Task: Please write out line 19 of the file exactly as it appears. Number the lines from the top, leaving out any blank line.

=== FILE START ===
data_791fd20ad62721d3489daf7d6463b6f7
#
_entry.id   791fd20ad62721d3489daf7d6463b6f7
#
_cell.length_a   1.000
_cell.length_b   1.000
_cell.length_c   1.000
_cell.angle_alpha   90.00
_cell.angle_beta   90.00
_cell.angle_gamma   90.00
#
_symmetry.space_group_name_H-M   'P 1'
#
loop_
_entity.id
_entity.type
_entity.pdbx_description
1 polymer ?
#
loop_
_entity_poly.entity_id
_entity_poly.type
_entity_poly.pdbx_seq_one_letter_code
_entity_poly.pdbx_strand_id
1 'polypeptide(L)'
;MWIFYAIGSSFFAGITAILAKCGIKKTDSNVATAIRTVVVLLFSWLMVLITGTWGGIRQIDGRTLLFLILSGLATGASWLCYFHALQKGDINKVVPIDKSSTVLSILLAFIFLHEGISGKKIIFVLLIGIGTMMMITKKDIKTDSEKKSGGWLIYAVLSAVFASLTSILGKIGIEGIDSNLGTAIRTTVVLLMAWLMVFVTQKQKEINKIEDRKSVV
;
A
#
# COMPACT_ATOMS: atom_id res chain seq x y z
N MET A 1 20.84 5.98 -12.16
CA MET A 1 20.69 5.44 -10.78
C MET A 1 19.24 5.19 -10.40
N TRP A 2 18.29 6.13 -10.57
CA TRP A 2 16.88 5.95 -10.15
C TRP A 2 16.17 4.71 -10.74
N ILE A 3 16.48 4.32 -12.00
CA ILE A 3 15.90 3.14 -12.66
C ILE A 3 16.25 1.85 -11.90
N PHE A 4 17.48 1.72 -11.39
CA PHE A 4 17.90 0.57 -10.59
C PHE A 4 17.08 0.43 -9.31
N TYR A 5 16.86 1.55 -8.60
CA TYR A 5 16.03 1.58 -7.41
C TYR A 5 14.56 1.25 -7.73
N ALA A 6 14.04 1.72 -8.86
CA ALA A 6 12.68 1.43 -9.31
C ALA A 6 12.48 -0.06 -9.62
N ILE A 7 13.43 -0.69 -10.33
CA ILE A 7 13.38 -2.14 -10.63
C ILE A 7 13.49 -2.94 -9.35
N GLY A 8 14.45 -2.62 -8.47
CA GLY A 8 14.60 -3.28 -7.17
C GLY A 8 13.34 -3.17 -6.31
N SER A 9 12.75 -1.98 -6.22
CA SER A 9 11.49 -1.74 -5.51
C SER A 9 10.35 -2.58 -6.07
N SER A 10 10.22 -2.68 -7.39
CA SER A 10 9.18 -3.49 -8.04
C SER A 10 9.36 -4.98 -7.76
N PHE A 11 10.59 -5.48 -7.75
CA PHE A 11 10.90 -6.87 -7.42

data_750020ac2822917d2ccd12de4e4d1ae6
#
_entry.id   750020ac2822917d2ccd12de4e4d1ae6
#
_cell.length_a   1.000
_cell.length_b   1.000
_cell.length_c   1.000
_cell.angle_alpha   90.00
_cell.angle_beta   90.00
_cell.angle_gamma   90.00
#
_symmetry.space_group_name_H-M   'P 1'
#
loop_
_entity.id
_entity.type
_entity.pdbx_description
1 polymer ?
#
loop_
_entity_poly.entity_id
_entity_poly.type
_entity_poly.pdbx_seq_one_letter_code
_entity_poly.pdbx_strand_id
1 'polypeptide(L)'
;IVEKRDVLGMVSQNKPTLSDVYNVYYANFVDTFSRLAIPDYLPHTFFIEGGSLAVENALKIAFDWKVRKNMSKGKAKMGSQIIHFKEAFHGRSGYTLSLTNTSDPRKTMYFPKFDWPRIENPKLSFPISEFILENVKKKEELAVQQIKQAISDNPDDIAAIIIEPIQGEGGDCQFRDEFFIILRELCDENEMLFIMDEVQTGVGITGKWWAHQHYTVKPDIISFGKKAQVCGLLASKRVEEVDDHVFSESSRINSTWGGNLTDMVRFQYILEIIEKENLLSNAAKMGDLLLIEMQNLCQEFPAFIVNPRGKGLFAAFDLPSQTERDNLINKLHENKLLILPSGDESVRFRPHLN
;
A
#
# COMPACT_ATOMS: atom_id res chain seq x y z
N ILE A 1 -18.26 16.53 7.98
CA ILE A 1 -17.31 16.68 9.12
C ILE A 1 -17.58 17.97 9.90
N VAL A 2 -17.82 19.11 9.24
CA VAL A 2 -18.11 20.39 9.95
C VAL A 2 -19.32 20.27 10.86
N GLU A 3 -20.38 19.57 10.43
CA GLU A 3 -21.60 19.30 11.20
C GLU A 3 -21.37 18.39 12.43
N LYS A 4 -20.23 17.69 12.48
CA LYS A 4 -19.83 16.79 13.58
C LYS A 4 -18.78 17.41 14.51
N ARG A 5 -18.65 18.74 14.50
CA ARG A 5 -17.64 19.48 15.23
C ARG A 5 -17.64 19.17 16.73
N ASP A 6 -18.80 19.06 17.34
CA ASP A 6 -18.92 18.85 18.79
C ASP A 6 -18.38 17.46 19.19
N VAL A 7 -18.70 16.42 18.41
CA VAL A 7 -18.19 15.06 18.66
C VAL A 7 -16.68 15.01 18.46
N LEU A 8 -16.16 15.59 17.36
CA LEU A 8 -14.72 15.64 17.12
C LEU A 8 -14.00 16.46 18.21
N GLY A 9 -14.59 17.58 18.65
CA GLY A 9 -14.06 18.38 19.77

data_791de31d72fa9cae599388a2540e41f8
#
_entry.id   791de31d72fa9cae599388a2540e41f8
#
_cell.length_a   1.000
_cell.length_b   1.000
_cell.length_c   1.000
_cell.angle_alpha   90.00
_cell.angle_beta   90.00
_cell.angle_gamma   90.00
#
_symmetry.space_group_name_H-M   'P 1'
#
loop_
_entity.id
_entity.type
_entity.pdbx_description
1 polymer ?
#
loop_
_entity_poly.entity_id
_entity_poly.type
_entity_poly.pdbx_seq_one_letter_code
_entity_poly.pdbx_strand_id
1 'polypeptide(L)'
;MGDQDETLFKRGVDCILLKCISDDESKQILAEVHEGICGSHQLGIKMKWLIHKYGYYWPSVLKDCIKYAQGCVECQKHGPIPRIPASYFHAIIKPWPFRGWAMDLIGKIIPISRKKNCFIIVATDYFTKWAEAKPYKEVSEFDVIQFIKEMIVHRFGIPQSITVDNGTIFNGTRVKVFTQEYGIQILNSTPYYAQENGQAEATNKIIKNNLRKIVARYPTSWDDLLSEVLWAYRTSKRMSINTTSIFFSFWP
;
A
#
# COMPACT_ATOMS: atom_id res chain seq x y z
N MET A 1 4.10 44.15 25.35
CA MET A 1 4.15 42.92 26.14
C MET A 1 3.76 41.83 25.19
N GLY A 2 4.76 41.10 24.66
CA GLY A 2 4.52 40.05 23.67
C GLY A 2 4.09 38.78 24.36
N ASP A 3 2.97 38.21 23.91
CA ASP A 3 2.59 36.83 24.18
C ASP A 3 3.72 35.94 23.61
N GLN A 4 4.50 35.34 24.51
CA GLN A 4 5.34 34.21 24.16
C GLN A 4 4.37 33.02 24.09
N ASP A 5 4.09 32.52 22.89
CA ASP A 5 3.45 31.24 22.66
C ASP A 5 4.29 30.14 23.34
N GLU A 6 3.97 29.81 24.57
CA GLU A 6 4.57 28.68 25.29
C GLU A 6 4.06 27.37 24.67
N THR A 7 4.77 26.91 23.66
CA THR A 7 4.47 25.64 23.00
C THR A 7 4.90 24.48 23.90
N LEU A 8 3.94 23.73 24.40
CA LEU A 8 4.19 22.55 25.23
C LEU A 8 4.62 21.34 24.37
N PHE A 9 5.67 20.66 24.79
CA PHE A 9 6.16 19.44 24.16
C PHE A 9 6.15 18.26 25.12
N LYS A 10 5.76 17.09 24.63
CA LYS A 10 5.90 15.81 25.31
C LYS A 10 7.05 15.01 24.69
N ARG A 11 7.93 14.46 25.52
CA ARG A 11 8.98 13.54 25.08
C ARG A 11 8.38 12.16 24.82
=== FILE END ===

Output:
#